In addition to declaring the Government Accountability Board unconstitutional, Governor Kristi Noem’s Redstone lawyers challenged the complaint that then-Attorney General Jason Ravnsborg filed in September 2021 against Noem’s nepotistic intervention in her daughter’s struggle to become a real estate appraiser on the grounds that the Attorney General was not a person and that he is a sleazy person.
Among the interesting legal points Redstone lawyers Lisa Prostrollo, Matt McCaulley, and Christopher Sommers filed in their April motion to dismiss GAB complaint 2021-03 is that the Attorney General’s office cannot originate a complaint to the Government Accountability Board. Noem’s lawyers point to SDCL 3-24-4, which authorizes “any person acting in good faith” to file complaints with the GAB. A constitutional officer is not a person and (here Redstone cites Edgemont School District v. Department of Revenue 1999) “has no rights, no functions, no capacity, except such as are conferred upon it by the [L]egislature.” Redstone could also point to the default definition of “person” in SDCL 2-14-2(18): “‘Person’ includes natural persons, partnerships, associations, cooperative corporations, limited liability companies, and corporations;”. SDCL 2-14-2 doesn’t mention state officials acting in their official capacity as “persons”.
I have frequently questioned the humanity of both Ravnsborg and Noem, but evidently, by its continued investigation of this complaint, the Government Accountability Board has not.
Person or not, Noem’s lawyers also argue that the complainant was not acting in good faith. Instead, they ply the great distraction that Ravnsborg filed the complaint as political retaliation for Noem’s call for Ravnsborg’s impeachment. As evidence, Noem’s lawyers submit Ravnsborg’s notorious last-minute letter to the House of Representatives in which he himself played the same game, trying to distract the House from adjudicating the specifics of his impeachable behavior (killing a man, lying about it, and abusing his office to get out of trouble). Noem’s lawyers argue that Ravnsborg was raising “unfounded suspicions” and exploiting the GAB to “damage [his] political opponents, improperly influence elections and maintain [his] grip on political power….”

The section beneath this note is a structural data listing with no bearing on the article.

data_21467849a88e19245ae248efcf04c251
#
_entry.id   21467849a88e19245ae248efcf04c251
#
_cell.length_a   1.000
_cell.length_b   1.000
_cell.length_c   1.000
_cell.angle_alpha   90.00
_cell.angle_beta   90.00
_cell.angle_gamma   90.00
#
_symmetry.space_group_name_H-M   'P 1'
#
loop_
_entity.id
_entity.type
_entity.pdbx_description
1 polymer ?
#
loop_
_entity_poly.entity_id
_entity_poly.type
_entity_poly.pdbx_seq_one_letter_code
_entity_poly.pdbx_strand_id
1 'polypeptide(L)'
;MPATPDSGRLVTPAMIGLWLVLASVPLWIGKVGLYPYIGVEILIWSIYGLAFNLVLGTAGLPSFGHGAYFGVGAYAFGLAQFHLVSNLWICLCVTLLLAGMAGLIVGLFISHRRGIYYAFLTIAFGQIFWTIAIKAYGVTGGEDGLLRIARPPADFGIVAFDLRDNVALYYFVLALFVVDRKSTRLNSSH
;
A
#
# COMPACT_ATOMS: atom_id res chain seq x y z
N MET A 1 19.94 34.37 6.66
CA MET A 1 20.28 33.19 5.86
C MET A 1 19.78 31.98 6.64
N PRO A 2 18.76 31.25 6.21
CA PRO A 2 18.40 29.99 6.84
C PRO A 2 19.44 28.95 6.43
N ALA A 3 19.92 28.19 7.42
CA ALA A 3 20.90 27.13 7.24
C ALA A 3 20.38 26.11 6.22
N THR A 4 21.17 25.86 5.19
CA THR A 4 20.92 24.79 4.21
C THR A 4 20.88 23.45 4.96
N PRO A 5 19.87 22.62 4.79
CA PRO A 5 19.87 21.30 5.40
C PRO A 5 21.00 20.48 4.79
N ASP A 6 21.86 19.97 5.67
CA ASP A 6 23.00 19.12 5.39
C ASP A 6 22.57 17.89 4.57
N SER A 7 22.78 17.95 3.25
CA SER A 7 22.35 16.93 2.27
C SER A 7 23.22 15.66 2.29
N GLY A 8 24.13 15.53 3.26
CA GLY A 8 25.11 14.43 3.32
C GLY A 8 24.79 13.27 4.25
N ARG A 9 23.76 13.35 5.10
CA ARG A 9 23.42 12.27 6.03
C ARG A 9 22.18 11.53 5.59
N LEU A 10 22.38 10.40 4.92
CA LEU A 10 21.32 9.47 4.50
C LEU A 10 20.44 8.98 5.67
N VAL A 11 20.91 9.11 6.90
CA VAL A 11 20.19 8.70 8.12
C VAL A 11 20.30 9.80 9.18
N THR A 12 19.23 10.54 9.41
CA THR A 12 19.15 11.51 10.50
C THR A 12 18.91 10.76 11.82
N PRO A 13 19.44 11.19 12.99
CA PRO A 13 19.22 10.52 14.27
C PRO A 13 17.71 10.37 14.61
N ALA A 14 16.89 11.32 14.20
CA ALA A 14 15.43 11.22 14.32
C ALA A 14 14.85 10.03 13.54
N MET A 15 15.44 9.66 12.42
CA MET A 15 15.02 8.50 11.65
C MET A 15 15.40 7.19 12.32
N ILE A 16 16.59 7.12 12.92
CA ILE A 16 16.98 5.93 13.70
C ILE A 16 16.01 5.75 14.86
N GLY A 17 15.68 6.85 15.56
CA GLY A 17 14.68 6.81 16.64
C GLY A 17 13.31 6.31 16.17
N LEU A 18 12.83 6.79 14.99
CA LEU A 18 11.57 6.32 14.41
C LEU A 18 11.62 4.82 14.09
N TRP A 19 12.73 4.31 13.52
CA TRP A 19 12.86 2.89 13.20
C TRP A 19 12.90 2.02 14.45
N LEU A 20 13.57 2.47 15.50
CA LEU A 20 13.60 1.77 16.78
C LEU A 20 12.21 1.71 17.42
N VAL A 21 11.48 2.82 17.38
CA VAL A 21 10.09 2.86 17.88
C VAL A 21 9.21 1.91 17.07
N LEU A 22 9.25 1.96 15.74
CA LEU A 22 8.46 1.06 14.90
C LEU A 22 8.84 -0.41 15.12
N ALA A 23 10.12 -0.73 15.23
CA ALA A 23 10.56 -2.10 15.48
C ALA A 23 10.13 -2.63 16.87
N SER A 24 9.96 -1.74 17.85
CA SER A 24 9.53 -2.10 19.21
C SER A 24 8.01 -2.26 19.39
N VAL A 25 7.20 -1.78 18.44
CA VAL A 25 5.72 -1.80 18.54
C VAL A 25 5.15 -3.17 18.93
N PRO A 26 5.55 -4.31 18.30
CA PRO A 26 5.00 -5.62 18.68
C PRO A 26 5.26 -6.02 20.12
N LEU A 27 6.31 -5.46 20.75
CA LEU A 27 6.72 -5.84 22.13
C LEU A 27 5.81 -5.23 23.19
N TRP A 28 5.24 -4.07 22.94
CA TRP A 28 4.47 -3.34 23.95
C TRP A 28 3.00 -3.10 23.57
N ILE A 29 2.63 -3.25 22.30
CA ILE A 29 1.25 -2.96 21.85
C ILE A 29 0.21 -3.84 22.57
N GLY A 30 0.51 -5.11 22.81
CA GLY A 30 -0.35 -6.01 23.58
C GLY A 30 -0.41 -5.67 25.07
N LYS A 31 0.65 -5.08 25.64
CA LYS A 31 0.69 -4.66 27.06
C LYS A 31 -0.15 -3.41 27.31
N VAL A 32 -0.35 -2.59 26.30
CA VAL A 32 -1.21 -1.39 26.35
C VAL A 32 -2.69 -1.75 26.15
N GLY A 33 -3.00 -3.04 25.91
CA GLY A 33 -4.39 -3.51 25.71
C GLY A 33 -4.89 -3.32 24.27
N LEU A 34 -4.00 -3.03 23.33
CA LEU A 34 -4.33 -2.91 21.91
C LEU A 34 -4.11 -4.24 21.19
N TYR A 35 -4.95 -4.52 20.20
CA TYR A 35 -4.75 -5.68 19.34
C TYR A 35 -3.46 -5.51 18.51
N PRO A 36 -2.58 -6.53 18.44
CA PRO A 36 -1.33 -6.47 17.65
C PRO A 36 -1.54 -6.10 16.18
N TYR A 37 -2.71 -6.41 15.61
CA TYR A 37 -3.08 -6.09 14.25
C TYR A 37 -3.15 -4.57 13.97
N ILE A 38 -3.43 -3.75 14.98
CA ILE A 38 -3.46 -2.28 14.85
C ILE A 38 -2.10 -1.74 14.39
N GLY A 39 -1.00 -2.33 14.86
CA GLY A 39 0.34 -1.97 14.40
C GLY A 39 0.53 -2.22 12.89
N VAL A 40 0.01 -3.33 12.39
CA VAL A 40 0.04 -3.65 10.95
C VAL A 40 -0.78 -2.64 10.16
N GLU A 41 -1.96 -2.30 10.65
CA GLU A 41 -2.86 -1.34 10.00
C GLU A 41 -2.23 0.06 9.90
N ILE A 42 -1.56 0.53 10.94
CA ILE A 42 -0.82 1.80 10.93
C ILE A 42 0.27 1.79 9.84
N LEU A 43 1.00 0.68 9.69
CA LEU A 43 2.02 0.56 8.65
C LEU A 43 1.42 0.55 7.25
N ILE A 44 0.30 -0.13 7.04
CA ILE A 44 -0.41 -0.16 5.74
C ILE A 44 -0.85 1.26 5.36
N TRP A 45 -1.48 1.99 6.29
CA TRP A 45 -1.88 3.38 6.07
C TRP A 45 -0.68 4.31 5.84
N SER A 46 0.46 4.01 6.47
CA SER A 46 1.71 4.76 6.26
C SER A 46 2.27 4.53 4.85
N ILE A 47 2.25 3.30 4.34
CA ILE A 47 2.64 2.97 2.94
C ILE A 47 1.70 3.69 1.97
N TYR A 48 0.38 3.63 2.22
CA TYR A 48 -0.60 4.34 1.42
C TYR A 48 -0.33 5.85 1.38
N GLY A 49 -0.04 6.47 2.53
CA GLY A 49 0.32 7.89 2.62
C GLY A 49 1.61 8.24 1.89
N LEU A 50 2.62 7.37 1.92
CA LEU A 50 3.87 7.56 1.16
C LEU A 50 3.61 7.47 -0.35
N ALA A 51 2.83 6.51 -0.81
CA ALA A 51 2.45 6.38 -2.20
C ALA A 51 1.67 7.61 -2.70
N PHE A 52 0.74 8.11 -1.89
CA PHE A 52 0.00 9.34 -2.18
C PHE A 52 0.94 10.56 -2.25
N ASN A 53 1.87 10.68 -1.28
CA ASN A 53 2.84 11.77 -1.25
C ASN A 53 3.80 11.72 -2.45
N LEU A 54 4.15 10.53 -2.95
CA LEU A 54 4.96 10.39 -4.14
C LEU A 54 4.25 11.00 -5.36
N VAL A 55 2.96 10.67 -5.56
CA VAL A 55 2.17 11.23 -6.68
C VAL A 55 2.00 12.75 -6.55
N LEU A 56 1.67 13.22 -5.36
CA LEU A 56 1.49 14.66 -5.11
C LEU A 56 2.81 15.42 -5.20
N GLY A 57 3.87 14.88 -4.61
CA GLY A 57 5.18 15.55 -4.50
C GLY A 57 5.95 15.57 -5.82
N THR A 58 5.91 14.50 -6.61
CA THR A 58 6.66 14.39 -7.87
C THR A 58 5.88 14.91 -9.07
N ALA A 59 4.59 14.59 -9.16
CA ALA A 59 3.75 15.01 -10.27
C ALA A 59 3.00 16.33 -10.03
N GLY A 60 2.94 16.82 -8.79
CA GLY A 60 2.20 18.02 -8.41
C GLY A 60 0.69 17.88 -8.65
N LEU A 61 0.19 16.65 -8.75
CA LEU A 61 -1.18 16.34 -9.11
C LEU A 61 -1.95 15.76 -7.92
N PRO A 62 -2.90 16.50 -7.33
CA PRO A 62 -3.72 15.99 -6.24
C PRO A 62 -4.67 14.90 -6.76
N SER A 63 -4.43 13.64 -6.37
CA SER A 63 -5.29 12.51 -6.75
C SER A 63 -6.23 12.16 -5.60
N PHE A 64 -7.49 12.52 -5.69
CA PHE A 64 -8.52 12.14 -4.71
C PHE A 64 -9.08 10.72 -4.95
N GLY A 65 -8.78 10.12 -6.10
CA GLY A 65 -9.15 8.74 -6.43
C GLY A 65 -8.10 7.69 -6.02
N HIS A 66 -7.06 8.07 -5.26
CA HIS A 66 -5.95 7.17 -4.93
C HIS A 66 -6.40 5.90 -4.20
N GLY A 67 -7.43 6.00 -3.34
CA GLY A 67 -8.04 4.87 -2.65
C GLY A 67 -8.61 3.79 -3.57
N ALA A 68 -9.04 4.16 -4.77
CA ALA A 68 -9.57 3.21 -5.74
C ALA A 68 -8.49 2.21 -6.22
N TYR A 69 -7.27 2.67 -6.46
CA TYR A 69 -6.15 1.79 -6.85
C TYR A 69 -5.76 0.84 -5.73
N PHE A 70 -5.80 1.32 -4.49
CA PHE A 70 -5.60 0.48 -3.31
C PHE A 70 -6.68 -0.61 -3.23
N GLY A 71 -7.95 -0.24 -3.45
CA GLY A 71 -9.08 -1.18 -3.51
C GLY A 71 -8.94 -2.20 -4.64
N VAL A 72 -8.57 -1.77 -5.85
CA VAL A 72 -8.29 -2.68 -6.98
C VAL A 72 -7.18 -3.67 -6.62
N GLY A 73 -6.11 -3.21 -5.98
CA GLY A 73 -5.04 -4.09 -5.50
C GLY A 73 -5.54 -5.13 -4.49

If Ravnsborg did act in bad faith, SDCL 3-24-6 would allow Governor Noem to take Ravnsborg to court and make him pay for all of McCaulley et al.’s GAB lawyering. But the tight-lipped GAB has said nothing about the complainant’s bad faith. Whatever selfish sleaziness may underpin Ravnsborg’s actions, the GAB has found that the complaint itself had some merit.
Much bad and little good can be said about Jason Ravnsborg. But none of the things we can say about Jason Ravnsborg change the facts of Kristi Noem’s corruption. She dragged appraiser certification chief Sherry Bren into a highly irregular star-chamber meeting at the Governor’s mansion. Noem had Bren chewed out in front of Noem’s daughter Kassidy Peters, who Bren kept refusing to certify to appraise real estate because Peters kept failing the test. Noem bullied Bren and pushed her out of her job, then paid a six-figure settlement to keep Bren quiet. In attacking Ravnsborg, Noem’s lawyers were doing to the GAB the same thing Noem and her daughter and backers have done to the public: using ad hominem attacks to distract us from the facts of Noem’s corruption.
The majority of legislators rejected Ravnsborg’s feints toward Noem’s corruption and meted out justice for Ravnsborg’s transgressions. The three Government Accountability Board members who heard Complaint 2021-03 appear to have rejected the same gambit by Noem and at least nodded toward holding Noem accountable for her corruption.